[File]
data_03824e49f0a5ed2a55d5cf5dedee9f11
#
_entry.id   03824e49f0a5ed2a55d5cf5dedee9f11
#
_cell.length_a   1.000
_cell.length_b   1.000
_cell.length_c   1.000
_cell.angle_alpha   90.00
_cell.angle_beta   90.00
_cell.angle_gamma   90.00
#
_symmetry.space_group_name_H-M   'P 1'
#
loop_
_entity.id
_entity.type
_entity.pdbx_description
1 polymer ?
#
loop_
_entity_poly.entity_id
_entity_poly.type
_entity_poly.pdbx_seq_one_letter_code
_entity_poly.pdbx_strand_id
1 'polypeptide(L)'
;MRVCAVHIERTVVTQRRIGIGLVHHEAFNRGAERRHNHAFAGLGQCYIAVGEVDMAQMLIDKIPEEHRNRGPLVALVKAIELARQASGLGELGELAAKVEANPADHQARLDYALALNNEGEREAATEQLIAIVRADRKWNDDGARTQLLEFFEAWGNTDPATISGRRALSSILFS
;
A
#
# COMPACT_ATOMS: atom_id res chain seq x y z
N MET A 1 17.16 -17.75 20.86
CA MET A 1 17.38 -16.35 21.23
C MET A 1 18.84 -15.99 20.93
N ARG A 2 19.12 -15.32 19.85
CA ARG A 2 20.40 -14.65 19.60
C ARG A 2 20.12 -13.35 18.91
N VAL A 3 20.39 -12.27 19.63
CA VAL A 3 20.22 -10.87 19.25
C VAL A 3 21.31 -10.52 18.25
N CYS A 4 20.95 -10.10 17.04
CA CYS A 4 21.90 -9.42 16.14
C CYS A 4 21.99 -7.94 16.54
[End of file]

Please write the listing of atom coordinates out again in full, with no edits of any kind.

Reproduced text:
data_03824e49f0a5ed2a55d5cf5dedee9f11
#
_entry.id   03824e49f0a5ed2a55d5cf5dedee9f11
#
_cell.length_a   1.000
_cell.length_b   1.000
_cell.length_c   1.000
_cell.angle_alpha   90.00
_cell.angle_beta   90.00
_cell.angle_gamma   90.00
#
_symmetry.space_group_name_H-M   'P 1'
#
loop_
_entity.id
_entity.type
_entity.pdbx_description
1 polymer ?
#
loop_
_entity_poly.entity_id
_entity_poly.type
_entity_poly.pdbx_seq_one_letter_code
_entity_poly.pdbx_strand_id
1 'polypeptide(L)'
;MRVCAVHIERTVVTQRRIGIGLVHHEAFNRGAERRHNHAFAGLGQCYIAVGEVDMAQMLIDKIPEEHRNRGPLVALVKAIELARQASGLGELGELAAKVEANPADHQARLDYALALNNEGEREAATEQLIAIVRADRKWNDDGARTQLLEFFEAWGNTDPATISGRRALSSILFS
;
A
#
# COMPACT_ATOMS: atom_id res chain seq x y z
N MET A 1 17.16 -17.75 20.86
CA MET A 1 17.38 -16.35 21.23
C MET A 1 18.84 -15.99 20.93
N ARG A 2 19.12 -15.32 19.85
CA ARG A 2 20.40 -14.65 19.60
C ARG A 2 20.12 -13.35 18.91
N VAL A 3 20.39 -12.27 19.63
CA VAL A 3 20.22 -10.87 19.25
C VAL A 3 21.31 -10.52 18.25
N CYS A 4 20.95 -10.10 17.04
CA CYS A 4 21.90 -9.42 16.14
C CYS A 4 21.99 -7.94 16.54